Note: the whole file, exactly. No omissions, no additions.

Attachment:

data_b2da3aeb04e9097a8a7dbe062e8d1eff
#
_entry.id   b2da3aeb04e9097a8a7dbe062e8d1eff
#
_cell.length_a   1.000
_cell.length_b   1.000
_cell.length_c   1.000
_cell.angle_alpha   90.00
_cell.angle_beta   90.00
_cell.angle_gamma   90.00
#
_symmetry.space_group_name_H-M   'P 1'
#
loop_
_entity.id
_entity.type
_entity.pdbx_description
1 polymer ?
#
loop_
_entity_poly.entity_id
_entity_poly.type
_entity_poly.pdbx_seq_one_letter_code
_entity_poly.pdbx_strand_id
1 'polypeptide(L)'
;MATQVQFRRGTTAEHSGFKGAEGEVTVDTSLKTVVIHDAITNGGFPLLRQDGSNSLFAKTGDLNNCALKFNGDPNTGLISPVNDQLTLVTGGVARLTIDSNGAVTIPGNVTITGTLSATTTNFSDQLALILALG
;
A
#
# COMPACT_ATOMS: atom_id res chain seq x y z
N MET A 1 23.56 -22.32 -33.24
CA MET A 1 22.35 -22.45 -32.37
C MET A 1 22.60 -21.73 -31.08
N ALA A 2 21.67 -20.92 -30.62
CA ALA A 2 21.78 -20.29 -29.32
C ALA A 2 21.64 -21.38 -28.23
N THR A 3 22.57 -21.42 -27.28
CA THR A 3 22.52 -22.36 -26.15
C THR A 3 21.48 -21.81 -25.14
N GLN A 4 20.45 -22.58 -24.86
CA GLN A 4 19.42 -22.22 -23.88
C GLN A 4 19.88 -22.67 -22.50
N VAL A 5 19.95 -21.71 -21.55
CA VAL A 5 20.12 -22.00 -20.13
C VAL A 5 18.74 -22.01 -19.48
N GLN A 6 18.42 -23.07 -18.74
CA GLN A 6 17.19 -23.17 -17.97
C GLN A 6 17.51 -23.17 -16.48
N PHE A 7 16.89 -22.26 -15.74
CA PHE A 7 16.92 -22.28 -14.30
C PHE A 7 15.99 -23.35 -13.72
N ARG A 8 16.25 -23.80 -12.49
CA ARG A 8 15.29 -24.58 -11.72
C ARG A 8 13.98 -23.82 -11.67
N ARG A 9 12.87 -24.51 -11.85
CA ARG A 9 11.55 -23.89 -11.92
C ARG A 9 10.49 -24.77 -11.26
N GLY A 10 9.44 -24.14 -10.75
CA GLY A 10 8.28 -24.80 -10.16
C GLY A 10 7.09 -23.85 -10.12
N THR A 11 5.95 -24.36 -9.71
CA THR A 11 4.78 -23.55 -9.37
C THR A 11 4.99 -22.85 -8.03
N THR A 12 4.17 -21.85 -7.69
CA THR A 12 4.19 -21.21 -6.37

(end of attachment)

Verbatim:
data_b2da3aeb04e9097a8a7dbe062e8d1eff
#
_entry.id   b2da3aeb04e9097a8a7dbe062e8d1eff
#
_cell.length_a   1.000
_cell.length_b   1.000
_cell.length_c   1.000
_cell.angle_alpha   90.00
_cell.angle_beta   90.00
_cell.angle_gamma   90.00
#
_symmetry.space_group_name_H-M   'P 1'
#
loop_
_entity.id
_entity.type
_entity.pdbx_description
1 polymer ?
#
loop_
_entity_poly.entity_id
_entity_poly.type
_entity_poly.pdbx_seq_one_letter_code
_entity_poly.pdbx_strand_id
1 'polypeptide(L)'
;MATQVQFRRGTTAEHSGFKGAEGEVTVDTSLKTVVIHDAITNGGFPLLRQDGSNSLFAKTGDLNNCALKFNGDPNTGLISPVNDQLTLVTGGVARLTIDSNGAVTIPGNVTITGTLSATTTNFSDQLALILALG
;
A
#
# COMPACT_ATOMS: atom_id res chain seq x y z
N MET A 1 23.56 -22.32 -33.24
CA MET A 1 22.35 -22.45 -32.37
C MET A 1 22.60 -21.73 -31.08
N ALA A 2 21.67 -20.92 -30.62
CA ALA A 2 21.78 -20.29 -29.32
C ALA A 2 21.64 -21.38 -28.23
N THR A 3 22.57 -21.42 -27.28
CA THR A 3 22.52 -22.36 -26.15
C THR A 3 21.48 -21.81 -25.14
N GLN A 4 20.45 -22.58 -24.86
CA GLN A 4 19.42 -22.22 -23.88
C GLN A 4 19.88 -22.67 -22.50
N VAL A 5 19.95 -21.71 -21.55
CA VAL A 5 20.12 -22.00 -20.13
C VAL A 5 18.74 -22.01 -19.48
N GLN A 6 18.42 -23.07 -18.74
CA GLN A 6 17.19 -23.17 -17.97
C GLN A 6 17.51 -23.17 -16.48
N PHE A 7 16.89 -22.26 -15.74
CA PHE A 7 16.92 -22.28 -14.30
C PHE A 7 15.99 -23.35 -13.72
N ARG A 8 16.25 -23.80 -12.49
CA ARG A 8 15.29 -24.58 -11.72
C ARG A 8 13.98 -23.82 -11.67
N ARG A 9 12.87 -24.51 -11.85
CA ARG A 9 11.55 -23.89 -11.92
C ARG A 9 10.49 -24.77 -11.26
N GLY A 10 9.44 -24.14 -10.75
CA GLY A 10 8.28 -24.80 -10.16
C GLY A 10 7.09 -23.85 -10.12
N THR A 11 5.95 -24.36 -9.71
CA THR A 11 4.78 -23.55 -9.37
C THR A 11 4.99 -22.85 -8.03
N THR A 12 4.17 -21.85 -7.69
CA THR A 12 4.19 -21.21 -6.37